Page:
I AM NOT A FAN OF THE USE OF UNILATERAL MEASURES IN international diplomacy; including the use of tax haven or other types of blacklists related to … Read more “OP-ED: Why Europe is Ill-Suited For The Business of Blacklisting So-Called ‘Non-Cooperative’ Jurisdictions.”
The U.S ranks 94th out of 100 on the Tax Attractiveness Index (TAI); is the worst performer of all G8 countries; and of its G20 colleagues, it… Read more “Why America Might Need Our Sympathy.”
(French Finance Minister Pierre Moscovici Image courtesy ukreuters.com) Within days of my own prediction of a new OECD tax haven blacklist, France announced that it will amend its anti-tax… Read more “France Announces New Tax Haven Blacklist. Are You Surprised?”
[UPDATE: WTO Panel Grants Panama Victory in Argentine Financial Services Case….more here.] In the absence of a global body to manage the international tax agenda – and… Read more “UPDATE: Could the WTO Have the Final Say on Blacklists?”
That’s not the end of the story. On May 30th Argentina repealed its 13-year old blacklist of uncooperative jurisdictions which included almost half of the current membership of… Read more “Tax Haven Blacklist Repealed, but Wait…”
Don’t blame the IMF.
True, one of their technical assistance teams,in a November 2012 report, completely rewrote Mongolia’s model tax treaty and cautioned that its existing treaties – in particular the one with the Netherlands – were “problematic” and recommended “immediate action” be taken because the agreements were costing the government much needed tax revenue; the IMF did not actually advise that the Dutch treaty, or any treaty for that matter, be unilaterally terminated.
Instead the IMF advisers suggested that Mongolia renegotiate those treaties prone to treaty shopping and providing too generous concessions to taxpayers accessing the provisions of its treaties with developed country partners.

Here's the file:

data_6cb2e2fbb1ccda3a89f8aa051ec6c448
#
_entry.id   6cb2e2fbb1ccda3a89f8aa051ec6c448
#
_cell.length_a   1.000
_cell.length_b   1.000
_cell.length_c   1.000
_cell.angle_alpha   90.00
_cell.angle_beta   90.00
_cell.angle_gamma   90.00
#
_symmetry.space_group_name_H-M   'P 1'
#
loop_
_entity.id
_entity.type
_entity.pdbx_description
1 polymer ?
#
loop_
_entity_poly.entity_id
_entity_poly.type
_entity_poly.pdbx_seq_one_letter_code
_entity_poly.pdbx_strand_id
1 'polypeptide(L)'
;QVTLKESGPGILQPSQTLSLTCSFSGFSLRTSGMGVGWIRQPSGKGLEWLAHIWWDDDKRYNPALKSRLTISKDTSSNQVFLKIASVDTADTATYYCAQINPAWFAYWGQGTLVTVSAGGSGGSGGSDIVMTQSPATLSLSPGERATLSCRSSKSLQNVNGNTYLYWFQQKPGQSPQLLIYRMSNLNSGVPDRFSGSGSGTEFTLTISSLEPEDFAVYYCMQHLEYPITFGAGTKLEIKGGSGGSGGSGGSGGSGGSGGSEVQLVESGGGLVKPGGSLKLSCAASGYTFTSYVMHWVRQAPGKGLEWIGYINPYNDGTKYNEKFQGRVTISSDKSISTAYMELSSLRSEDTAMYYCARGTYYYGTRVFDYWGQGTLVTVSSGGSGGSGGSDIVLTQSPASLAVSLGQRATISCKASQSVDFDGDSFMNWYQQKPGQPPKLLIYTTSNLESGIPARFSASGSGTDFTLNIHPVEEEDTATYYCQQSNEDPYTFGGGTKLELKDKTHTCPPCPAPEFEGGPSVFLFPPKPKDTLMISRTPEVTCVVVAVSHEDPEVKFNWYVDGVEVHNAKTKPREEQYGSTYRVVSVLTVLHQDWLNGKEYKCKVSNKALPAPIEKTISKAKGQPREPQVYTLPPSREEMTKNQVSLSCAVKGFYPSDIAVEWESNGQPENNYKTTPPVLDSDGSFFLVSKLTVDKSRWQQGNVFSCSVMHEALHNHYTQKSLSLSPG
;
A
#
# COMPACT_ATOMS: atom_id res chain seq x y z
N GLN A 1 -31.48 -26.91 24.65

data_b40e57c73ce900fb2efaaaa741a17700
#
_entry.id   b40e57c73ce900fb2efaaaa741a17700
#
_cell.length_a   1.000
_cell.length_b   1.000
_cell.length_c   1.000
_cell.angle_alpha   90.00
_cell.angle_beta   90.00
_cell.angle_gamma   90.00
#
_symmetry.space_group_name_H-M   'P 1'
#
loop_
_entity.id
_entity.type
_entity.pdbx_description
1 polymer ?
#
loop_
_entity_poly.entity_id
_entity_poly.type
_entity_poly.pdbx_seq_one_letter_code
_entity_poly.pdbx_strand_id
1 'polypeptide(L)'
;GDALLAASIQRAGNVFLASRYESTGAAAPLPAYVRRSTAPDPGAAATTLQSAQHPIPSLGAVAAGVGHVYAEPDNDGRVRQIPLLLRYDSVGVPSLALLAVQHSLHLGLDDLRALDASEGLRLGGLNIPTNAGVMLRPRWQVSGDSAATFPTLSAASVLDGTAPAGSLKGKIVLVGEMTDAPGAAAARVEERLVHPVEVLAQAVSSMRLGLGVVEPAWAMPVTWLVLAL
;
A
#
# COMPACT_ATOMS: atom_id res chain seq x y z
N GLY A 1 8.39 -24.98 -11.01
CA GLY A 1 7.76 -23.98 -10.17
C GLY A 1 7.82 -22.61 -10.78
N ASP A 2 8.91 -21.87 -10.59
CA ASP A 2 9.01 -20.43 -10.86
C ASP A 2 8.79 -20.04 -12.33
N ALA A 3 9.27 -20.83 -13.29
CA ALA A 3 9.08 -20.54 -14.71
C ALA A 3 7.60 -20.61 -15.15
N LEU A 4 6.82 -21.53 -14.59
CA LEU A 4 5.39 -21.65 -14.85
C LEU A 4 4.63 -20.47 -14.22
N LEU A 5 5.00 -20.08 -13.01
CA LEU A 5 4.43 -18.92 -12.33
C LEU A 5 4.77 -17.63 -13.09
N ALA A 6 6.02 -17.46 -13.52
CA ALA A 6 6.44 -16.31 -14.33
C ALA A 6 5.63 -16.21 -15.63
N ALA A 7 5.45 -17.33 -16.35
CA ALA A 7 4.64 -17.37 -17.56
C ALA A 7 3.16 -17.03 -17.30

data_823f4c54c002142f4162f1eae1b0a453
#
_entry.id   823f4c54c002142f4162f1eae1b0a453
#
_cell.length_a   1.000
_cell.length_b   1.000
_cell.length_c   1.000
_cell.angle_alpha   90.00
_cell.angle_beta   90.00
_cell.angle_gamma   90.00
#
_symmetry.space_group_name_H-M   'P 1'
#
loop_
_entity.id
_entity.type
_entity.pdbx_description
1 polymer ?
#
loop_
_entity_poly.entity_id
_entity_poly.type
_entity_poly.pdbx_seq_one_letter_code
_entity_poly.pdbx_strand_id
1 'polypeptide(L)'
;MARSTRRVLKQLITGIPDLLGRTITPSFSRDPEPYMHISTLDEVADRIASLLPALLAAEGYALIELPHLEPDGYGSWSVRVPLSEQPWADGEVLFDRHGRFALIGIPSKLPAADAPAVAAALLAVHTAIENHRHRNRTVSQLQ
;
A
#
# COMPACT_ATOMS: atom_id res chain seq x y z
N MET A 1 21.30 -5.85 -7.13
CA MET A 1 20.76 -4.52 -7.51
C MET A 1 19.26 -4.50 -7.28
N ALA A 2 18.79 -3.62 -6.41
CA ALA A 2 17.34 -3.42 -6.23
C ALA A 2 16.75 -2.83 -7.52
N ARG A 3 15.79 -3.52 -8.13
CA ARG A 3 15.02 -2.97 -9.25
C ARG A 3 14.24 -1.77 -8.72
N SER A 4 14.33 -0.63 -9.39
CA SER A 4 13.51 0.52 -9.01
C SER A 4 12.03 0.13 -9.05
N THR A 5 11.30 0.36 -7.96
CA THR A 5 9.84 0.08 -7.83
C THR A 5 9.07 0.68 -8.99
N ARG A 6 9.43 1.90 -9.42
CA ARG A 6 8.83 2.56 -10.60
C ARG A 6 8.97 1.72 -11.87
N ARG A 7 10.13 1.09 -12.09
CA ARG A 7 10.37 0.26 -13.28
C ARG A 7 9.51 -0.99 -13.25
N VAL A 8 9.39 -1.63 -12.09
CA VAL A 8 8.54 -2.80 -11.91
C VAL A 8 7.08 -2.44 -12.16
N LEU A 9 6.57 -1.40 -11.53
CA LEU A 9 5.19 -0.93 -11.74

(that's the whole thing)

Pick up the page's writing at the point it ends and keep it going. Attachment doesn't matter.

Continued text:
So why has Mongolia not only cancelled its treaty with the Dutch but also approved the cancellation of three more agreements with Luxembourg, Kuwait and the United Arab Emirates?
About the Dutch treaty the government was clear and stated that it was because the country was the victim of tax evasion by multinationals using the treaty and Dutch tax laws to arrive at double non-taxation.
Indeed one government spokesperson referred to the Netherlands as a “hub” for companies seeking to evade taxes.
Interestingly, Mongolia is not alone in its recent treaty cancellation activity.
Argentina has done exactly the same thing with Switzerland – another European tax haven- citing its preference not for a new tax treaty but only a tax information exchange agreement or TIEA.
In this instance the Argentines fear that the inequality of bargaining power with respect to its former treaty partner would mean that in order to get access to tax information under a new tax agreement using the model template provided in the OECD model text, they would be forced to agree a further reduction in withholding rates on royalties and interest which were already quite low.
So back to the question.
Simply put we don’t know the details except the stated concern about the Dutch agreement; but as the Parliamentary action came at the same time that the IMF report called for “immediate action” it is possible that this is exactly what the Mongolian government interpreted “immediate action” to mean.